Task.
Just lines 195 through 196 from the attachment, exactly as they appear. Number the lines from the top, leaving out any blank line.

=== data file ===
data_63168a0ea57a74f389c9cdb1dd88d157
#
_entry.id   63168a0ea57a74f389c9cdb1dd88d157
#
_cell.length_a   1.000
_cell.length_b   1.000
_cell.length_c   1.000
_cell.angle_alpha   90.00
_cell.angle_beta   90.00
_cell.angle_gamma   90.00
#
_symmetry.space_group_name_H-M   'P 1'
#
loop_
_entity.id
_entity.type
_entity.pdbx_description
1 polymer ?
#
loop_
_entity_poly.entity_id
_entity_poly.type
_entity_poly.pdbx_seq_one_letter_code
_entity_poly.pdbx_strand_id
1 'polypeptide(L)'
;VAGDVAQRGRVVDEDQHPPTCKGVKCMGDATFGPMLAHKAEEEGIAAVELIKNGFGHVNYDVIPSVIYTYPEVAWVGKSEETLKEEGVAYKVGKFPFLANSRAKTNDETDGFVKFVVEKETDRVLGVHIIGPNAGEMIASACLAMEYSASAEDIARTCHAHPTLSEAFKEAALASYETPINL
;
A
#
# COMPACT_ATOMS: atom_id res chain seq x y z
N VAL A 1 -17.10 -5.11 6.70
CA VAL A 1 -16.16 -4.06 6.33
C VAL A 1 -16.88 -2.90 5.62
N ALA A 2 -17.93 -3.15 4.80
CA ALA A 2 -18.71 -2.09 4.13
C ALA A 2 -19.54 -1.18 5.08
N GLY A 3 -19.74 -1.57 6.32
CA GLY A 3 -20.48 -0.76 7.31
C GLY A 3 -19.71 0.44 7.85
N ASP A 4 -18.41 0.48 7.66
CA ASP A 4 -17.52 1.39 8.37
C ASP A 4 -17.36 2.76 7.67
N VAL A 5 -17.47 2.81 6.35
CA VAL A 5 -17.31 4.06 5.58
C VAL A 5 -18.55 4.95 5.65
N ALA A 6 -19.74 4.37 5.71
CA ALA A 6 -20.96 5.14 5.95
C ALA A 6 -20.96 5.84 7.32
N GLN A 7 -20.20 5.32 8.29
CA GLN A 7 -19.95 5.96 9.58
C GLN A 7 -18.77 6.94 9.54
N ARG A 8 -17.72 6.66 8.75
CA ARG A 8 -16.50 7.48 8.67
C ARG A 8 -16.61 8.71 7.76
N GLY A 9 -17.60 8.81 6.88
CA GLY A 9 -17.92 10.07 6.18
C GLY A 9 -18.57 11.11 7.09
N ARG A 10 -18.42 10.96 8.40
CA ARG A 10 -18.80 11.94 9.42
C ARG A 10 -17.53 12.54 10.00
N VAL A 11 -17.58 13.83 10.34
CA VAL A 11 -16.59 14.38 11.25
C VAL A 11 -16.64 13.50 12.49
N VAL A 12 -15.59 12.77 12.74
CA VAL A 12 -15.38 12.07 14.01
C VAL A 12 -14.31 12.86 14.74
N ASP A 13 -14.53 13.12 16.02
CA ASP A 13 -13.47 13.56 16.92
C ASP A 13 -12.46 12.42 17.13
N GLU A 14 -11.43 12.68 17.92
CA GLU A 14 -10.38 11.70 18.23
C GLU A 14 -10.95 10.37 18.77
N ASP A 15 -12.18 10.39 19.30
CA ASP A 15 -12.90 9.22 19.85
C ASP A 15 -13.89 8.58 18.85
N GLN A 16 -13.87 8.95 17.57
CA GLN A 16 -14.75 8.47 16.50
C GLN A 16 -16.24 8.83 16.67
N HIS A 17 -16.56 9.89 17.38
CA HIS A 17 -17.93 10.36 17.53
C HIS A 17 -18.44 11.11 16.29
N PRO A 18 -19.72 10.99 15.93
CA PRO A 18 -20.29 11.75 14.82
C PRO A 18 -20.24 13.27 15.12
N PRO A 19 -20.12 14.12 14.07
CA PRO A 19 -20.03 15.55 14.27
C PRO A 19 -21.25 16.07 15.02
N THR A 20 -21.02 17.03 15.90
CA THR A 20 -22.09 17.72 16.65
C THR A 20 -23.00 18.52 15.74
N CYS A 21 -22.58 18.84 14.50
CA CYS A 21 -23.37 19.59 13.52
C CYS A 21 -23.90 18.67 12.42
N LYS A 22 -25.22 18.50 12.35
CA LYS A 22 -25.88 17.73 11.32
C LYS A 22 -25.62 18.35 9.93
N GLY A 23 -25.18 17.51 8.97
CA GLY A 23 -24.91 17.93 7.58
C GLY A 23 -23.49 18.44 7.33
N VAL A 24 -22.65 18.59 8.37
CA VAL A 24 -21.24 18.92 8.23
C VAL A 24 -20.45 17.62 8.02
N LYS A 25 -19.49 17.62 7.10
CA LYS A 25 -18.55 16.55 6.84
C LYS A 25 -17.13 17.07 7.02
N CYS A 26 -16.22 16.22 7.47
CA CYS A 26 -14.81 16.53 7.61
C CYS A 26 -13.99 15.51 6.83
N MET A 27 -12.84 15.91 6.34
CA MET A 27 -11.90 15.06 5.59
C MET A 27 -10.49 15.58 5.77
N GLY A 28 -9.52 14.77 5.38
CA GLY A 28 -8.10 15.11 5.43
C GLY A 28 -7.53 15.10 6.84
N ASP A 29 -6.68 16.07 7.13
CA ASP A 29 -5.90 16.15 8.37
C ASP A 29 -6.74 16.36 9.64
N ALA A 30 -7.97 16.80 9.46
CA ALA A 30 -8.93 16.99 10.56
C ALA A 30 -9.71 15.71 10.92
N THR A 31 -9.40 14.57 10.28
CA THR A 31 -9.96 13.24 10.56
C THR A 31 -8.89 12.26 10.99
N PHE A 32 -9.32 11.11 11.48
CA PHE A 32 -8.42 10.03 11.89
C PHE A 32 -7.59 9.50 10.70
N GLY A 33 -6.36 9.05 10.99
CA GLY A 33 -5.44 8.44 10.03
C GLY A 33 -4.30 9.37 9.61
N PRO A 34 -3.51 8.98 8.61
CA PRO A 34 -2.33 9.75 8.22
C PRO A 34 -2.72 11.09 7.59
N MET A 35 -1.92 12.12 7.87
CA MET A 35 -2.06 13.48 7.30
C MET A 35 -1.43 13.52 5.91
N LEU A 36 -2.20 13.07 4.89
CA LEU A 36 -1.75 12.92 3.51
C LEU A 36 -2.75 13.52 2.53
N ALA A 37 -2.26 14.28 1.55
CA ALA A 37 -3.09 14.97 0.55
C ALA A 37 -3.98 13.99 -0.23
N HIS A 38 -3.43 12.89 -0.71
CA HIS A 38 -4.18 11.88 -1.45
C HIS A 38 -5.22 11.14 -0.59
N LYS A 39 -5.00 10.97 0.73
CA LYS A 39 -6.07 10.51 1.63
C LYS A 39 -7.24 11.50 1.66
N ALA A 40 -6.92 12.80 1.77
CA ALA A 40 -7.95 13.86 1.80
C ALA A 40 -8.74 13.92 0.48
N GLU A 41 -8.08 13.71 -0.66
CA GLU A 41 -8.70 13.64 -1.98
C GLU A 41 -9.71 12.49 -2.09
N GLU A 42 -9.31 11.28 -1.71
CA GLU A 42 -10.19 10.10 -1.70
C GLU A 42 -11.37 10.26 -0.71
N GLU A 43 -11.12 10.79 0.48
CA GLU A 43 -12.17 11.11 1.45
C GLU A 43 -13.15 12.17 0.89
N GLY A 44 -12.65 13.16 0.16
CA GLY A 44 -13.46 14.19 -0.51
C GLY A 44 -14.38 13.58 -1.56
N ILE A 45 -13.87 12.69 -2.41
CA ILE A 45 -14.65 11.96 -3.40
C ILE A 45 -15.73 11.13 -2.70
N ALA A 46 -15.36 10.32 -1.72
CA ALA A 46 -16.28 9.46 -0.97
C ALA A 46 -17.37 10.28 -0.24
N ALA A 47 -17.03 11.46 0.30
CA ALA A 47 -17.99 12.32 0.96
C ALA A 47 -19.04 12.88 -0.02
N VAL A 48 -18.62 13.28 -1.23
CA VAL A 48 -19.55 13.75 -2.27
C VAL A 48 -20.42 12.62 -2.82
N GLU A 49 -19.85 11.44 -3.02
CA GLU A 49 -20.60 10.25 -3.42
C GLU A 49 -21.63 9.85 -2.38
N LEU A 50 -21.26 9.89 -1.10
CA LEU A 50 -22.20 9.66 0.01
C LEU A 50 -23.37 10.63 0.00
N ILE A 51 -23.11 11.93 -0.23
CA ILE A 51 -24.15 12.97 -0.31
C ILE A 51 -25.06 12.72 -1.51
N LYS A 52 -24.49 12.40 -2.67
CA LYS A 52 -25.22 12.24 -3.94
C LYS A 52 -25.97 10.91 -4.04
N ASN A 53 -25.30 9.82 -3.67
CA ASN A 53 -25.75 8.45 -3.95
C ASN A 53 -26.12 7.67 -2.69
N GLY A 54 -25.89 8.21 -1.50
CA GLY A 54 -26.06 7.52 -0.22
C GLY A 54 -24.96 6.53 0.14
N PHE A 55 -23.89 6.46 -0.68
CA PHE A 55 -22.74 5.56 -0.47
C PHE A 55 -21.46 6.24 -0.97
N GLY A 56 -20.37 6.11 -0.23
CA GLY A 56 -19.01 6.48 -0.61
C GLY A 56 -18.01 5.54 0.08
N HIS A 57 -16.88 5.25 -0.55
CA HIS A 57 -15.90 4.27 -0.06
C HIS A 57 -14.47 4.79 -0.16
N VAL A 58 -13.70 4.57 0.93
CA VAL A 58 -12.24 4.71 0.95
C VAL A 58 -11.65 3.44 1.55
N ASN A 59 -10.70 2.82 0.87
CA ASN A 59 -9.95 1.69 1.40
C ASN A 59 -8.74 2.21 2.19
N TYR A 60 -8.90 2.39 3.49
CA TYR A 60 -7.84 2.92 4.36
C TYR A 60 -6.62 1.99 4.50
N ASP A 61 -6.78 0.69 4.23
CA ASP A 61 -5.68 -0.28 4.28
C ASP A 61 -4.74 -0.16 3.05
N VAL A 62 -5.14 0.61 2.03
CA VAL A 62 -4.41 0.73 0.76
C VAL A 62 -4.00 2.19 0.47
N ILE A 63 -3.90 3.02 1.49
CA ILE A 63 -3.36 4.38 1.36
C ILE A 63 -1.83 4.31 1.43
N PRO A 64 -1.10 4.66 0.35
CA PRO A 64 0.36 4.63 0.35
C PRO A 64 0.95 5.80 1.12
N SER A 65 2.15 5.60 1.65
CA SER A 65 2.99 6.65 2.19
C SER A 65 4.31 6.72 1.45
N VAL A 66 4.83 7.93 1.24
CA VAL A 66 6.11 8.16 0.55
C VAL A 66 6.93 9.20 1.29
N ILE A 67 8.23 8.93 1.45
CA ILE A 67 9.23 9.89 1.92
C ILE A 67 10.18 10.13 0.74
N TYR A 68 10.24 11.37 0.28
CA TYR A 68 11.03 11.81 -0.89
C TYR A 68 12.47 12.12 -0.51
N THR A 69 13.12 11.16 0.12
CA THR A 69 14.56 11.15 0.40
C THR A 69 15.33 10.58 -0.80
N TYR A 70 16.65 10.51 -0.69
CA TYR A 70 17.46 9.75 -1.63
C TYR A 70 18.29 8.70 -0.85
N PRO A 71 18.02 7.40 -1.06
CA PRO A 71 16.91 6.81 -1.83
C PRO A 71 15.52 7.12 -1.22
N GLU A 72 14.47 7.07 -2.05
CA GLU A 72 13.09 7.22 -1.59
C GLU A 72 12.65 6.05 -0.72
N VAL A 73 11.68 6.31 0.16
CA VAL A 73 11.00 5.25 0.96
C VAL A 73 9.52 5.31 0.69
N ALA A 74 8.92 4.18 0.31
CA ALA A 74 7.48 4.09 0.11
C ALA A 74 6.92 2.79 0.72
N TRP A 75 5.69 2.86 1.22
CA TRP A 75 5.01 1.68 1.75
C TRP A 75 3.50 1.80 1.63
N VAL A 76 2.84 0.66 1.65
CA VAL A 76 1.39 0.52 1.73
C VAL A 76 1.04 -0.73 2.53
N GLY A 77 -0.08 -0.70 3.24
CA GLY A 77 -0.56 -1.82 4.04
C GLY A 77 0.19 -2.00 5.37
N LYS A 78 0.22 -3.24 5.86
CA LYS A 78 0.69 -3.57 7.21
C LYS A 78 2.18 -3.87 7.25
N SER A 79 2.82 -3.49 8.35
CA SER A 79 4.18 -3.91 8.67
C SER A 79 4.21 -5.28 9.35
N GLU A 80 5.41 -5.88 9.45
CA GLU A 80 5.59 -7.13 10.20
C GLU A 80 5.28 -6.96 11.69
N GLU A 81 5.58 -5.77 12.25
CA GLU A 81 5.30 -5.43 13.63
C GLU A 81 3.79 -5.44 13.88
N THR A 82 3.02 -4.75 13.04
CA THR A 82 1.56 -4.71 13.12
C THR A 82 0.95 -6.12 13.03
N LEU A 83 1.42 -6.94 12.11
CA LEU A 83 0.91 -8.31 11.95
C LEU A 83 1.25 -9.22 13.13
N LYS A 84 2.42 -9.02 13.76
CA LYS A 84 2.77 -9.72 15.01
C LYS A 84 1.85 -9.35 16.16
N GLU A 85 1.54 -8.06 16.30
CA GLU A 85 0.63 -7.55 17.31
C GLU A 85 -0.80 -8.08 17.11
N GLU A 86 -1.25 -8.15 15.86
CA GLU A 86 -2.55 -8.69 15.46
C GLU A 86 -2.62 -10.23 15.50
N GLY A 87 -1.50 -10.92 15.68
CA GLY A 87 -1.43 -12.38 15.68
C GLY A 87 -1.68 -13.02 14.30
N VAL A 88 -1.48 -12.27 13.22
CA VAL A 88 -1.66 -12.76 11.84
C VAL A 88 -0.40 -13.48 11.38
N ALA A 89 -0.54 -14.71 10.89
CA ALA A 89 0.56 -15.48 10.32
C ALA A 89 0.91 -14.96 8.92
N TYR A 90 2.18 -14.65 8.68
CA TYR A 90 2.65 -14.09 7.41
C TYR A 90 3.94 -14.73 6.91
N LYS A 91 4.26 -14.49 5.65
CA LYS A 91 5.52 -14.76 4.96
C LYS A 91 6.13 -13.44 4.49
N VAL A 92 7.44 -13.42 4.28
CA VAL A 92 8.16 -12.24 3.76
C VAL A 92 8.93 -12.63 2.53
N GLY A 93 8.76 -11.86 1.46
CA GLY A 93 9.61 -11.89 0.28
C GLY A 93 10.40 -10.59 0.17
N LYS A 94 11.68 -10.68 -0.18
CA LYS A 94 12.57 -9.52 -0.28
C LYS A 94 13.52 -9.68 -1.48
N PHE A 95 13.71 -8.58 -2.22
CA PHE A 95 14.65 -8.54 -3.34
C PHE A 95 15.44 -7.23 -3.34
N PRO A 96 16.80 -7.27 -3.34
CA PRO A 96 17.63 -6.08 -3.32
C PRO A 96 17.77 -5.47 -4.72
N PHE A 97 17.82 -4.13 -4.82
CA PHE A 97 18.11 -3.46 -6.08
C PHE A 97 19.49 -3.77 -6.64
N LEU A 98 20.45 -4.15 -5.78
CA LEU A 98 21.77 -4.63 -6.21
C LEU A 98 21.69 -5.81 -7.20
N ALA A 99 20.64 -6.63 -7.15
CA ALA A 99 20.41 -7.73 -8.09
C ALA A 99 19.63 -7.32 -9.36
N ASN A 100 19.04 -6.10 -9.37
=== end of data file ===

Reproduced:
C PHE A 55 -21.46 6.24 -0.97
N GLY A 56 -20.37 6.11 -0.23